The Fearless Ways of Arianna Huffington
But self-assured, poised Arianna Huffington swears in her latest book that she too has faced the fears which bedevil modern-day women: fear of being unattractive, fear of gaining weight, fear of being ridiculed for her thick Greek accent (think Zsa Zsa Gabor with a degree from Cambridge University) and fear of being ridiculed as a public figure during her 2003 run for California governor.
"If you want everybody to like you, there's a very simple solution: do nothing and say nothing, smile a lot and compliment people a lot," she told me when I interviewed her for a feature story on the one-year anniversary of her Huffington Post blog earlier this year. "That's got to be a very fearful way to live. And its a recipie for a very unfulfilling life."
Huffington takes on fear in her latest book, On Becoming Fearless...in Work, Love and Life. You can hear her talk about the book in person at the Times Festival of Reading -- and hear me introduce her -- at 12:15 p.m. tomorrow in the University of South Florida's Campus Activities Center.
So, how does Huffington reconcile her latest book's plea for women to find independence from the fear of not fitting into the roles society expects of them with her first book, 1971's The Female Woman, in which she called feminism a threat to western civilization that denigrated marriage and motherhood?
"My book in the ‘70s is more about not throwing the baby out with the bathwater," said Huffington, who developed On Becoming Fearless in part by posting exceprts of the work-in-progress on the Huffington Post. "In the ‘70s, women felt hat they had to choose between career paths and motherhood. I was only 23 at the time, and I kind of felt instinctively that we didn’t have to choose. This new book is (inspired) by my having two teenage daughters, and seeing all the fears my generation had to overcome rearing their ugly heads. As I’ve been reading the book this morning – I see how empowering it is to have dozens of other women’s fears before you -- you have this essense of how universal all those fears are.”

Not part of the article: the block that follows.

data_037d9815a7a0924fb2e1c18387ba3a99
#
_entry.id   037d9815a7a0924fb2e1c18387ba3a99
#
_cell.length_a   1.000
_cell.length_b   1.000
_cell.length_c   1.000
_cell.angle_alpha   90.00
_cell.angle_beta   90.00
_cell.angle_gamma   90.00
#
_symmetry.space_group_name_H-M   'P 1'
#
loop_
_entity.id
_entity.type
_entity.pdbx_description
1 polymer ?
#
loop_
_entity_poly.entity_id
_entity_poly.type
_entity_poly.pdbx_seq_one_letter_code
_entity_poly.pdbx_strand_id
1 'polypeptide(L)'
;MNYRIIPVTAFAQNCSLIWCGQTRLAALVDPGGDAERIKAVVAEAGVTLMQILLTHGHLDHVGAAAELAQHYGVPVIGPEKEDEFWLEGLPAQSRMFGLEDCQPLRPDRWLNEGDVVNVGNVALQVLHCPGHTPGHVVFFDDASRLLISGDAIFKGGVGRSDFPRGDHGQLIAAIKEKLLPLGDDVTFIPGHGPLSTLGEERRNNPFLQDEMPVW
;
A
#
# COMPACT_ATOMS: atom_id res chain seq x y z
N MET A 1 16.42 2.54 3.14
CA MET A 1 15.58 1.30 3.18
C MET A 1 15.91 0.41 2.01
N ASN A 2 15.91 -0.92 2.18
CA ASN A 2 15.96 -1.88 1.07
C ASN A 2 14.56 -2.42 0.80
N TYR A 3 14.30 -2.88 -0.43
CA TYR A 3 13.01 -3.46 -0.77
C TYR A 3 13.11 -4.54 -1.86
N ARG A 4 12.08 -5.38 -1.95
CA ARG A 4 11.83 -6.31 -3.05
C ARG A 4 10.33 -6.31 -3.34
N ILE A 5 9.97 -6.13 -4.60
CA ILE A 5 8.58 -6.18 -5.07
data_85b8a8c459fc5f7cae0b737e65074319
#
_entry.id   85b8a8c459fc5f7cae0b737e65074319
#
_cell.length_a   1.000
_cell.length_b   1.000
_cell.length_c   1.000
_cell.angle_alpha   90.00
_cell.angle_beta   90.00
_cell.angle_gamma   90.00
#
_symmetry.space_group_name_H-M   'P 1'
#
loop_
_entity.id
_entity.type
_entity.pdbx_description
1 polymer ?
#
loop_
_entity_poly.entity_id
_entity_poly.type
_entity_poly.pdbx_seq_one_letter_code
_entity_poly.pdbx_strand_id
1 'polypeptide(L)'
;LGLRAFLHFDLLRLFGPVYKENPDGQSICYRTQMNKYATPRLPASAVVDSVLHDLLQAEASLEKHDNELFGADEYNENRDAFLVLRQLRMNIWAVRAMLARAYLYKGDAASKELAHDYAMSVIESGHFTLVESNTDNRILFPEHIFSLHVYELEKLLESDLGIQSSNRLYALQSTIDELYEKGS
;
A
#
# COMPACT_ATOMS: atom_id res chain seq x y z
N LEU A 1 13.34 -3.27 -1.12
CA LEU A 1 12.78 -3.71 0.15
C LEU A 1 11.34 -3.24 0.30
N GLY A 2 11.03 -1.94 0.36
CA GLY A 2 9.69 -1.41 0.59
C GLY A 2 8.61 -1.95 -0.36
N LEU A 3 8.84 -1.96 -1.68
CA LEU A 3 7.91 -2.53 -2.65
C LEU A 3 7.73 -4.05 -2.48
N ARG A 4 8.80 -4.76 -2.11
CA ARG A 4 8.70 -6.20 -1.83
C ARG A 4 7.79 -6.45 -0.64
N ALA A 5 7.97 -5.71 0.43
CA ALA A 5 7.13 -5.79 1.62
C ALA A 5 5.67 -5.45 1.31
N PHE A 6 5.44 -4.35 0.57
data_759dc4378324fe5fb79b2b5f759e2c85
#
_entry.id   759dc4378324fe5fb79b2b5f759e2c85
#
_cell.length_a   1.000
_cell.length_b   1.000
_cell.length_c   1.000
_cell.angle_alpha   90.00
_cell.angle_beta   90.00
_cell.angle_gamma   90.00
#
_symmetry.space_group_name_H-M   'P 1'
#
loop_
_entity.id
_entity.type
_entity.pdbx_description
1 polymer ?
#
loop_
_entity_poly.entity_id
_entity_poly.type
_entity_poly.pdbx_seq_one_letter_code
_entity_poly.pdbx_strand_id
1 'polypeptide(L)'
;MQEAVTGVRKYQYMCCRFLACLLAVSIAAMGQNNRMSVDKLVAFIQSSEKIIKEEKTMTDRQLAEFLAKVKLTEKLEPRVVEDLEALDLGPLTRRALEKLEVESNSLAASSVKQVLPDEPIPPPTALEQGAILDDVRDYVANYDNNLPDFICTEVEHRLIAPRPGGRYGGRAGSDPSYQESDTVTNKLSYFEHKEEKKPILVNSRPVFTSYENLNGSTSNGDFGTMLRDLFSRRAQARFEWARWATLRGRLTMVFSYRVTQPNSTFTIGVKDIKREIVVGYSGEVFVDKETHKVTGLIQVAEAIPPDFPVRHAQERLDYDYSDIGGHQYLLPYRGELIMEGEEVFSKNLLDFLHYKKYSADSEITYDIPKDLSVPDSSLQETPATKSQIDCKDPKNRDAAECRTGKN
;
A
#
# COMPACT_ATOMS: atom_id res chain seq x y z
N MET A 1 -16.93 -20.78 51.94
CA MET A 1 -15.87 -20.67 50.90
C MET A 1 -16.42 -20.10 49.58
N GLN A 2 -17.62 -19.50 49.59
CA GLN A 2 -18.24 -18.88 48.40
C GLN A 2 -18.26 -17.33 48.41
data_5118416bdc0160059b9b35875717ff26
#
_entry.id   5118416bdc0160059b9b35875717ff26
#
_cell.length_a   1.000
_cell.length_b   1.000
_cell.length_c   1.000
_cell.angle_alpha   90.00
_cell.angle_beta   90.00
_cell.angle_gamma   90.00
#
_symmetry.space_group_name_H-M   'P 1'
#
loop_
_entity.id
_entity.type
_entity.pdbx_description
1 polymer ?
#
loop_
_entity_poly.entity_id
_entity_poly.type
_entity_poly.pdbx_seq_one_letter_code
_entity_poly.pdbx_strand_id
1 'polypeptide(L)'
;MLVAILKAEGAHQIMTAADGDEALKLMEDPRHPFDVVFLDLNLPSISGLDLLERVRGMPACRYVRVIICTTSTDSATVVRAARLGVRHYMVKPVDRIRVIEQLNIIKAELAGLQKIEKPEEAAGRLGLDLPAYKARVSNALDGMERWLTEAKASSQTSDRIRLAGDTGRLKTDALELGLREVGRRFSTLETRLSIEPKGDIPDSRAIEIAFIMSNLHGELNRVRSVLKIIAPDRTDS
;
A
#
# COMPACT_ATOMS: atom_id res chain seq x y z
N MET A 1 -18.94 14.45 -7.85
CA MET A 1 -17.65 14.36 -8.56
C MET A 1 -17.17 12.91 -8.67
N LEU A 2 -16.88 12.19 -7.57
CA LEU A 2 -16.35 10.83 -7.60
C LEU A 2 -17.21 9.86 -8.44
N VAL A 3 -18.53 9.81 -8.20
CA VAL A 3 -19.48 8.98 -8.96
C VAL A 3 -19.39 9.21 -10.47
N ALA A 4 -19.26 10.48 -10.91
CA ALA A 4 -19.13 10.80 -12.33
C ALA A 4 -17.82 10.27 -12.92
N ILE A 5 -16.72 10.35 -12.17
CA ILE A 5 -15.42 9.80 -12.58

When I finally talked to Huffington, I was already fascinated by her story. To prepare for our intwerview, I had devoured a mountain of past profiles and discovered this woman who was tough to pin down.
A fiery intellectual, she has courted high society allies (socialite Ann Getty and Barbara Walters stood in her wedding) with such tenacity Los Angeles magazine called her "the sir Edmund Hillary of social climbers." A proudly independent woman, she developed her political reputation initially as wife and political strategist for Michael Huffington, a conservative heir to massive oil wealth who later unveiled himself as a closeted homosexual.
Once part of Newt Gingrich's political brain trust, Huffington left behind a sure success as a slick conservative pundit -- think Ann Coulter with better ideas and manners -- to forge a new identity as the well-connected voice of beseiged liberals everywhere. And now this intellectual product of England's best schooling and New York/Hollywood high society has created a lefty blog which unites the ramblings of geeks like me with the musings of Bill Maher, Al Franken and Ted Turner.
"Having a site that has an attitude in the way it presents the news -- smart, articulate, edgy responses to the news from people who are really good at presenting their views in an intimate, intense way, has been much more important," she said. "Being an aggregator of other voices online -- ever since I was growing up in Athens, I loved people and I love entertaining. Even when it meant having people in my room eating grape leaves my mother had shipped from france. And for this, I’ve drawn on people I’ve known for years...all people I’ve known and whose work I’ve loved and whose voices I wanted to make part of the online conversation. The most important conversation to have I’ve seen online, and I wanted these voices in that space.”
If you want to learn more, stop by and see us Saturday....